Wednesday, March 11, 2009

Even The Rhinos

I read Even The Rhinos Were Nymphos by Bruce Jay Friedman. A great collection of some of his magazine writing, and the title piece is worth the price of admission. In it, Friedman tries to give vivid portrait of what it was like to work on the sweats, who was reading them, and what kind of stories appealed to them.

Along with death trek and survival stories, yarns about tough cops who had embarked on county cleanups were surefire; also guaranteed to please were pieces that had anything to do with islands - storming them, hiding out on them, buying them at bargain rates, becomign GI king of them... "Breakouts" were another highly successful feature. Any story called "We Go at Dawn" or "No Prison Bars Can Hold Me" would be read with satisfaction... Another source of delight was the account of some GI who had attacked an enemy with an ingeniously devised contraption... Also popular was the revenge or "trackdown" yarn, one in which the hero caught up with someone who had behaved unattractively to him in a hellcamp (Remember me, Kraus?) and gunned him down in a postwar Ankara cafe.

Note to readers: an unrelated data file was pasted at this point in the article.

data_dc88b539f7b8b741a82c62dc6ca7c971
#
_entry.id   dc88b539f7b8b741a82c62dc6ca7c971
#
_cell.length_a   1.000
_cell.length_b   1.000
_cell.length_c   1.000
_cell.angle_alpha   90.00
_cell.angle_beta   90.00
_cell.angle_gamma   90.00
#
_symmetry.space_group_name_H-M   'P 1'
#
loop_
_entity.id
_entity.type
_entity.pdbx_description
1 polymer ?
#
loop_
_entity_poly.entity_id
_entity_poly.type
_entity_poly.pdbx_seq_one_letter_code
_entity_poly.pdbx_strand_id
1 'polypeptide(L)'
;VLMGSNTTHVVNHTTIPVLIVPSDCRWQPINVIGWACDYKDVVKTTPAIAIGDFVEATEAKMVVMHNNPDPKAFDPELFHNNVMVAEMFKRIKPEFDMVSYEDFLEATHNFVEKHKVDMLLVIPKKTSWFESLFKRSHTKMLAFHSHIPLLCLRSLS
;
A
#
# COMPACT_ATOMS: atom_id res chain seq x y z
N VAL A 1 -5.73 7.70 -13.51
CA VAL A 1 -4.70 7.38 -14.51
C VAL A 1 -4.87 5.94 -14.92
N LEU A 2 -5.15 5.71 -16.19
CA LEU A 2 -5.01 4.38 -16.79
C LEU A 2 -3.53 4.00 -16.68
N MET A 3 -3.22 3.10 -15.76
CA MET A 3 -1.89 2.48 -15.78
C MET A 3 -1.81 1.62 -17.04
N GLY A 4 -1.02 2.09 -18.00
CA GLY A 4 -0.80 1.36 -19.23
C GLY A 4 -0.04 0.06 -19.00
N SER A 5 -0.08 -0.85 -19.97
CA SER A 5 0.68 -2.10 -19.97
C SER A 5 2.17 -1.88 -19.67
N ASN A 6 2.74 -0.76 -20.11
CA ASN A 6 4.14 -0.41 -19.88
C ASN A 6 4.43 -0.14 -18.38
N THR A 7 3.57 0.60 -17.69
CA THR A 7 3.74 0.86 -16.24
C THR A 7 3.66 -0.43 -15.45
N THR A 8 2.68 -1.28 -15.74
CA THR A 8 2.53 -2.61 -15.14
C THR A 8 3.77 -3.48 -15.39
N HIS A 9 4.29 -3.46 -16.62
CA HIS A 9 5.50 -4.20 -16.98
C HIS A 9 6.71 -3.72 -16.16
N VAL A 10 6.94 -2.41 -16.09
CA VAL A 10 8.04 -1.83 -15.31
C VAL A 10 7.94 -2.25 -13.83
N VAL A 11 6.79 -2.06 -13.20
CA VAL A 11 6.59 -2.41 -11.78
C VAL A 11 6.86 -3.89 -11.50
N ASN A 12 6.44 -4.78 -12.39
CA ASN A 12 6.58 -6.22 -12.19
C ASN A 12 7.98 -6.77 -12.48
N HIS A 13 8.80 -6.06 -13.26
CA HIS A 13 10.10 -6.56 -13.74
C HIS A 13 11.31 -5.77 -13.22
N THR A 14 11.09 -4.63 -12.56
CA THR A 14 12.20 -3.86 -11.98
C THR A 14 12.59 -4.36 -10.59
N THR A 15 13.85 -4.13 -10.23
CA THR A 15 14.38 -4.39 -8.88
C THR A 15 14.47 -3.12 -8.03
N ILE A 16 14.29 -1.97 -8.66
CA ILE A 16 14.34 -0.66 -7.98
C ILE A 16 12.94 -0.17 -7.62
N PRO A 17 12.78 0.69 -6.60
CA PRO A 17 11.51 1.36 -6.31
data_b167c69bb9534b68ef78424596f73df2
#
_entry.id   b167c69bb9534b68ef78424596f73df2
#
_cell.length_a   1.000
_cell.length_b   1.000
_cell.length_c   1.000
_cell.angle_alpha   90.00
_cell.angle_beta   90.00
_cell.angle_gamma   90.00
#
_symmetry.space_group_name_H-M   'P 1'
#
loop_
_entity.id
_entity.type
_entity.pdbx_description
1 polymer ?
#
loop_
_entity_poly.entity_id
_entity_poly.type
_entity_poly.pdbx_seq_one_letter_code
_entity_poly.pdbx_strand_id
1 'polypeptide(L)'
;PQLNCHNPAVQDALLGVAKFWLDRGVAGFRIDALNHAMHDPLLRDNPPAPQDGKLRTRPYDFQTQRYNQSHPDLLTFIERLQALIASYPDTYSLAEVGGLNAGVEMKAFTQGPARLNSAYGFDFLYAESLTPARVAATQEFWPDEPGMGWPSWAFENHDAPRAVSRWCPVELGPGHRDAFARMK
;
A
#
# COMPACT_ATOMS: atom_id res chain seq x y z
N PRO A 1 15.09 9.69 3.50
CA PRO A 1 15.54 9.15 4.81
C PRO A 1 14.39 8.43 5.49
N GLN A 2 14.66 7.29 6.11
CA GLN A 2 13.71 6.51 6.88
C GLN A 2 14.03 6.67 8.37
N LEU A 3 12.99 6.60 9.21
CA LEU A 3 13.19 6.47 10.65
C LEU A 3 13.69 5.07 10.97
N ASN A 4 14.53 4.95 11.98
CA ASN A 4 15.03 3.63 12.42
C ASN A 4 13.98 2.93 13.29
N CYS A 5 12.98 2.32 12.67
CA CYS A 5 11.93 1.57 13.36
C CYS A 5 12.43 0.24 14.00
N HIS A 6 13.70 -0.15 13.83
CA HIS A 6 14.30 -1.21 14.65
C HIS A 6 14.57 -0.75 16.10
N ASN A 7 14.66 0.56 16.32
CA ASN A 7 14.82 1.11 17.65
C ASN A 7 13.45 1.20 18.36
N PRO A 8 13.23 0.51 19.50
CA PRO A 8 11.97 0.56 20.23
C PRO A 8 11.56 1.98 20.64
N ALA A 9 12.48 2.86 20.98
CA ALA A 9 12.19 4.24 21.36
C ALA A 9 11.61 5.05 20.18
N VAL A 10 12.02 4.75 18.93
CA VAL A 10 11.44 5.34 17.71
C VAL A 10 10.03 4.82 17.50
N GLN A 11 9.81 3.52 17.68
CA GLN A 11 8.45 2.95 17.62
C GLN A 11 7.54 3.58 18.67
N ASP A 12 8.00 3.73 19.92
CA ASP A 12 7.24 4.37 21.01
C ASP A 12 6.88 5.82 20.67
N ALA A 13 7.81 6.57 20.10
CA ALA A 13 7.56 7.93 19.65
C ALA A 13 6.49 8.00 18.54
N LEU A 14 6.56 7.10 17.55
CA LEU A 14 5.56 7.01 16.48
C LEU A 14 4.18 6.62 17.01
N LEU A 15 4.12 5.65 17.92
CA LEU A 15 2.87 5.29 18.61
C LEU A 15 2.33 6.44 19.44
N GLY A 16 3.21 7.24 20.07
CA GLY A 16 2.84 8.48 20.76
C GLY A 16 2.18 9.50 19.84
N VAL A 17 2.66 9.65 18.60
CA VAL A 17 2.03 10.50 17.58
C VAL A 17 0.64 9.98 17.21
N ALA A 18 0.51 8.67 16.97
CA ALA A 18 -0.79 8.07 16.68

I'll definitely be reading more Friedman.


Josh Wilker said...

Friedman is one of my all-time favorite writers and the funniest of all my favorites; I particularly love three of his four earliest novels: Stern, A Mother's Kisses, and About Harry Townes. I haven't read the fourth of his early novels, The Dick, which I think was a stab at detective fiction and which was I think was not very well received at the time.

Capcom said...

Just began reading your blogs. :-)

Last year I became internet friends with Wayne Allen Sallee, the Chicago horror/detective writer, and if you don't know of him, you might be interested in following his blog(s) too.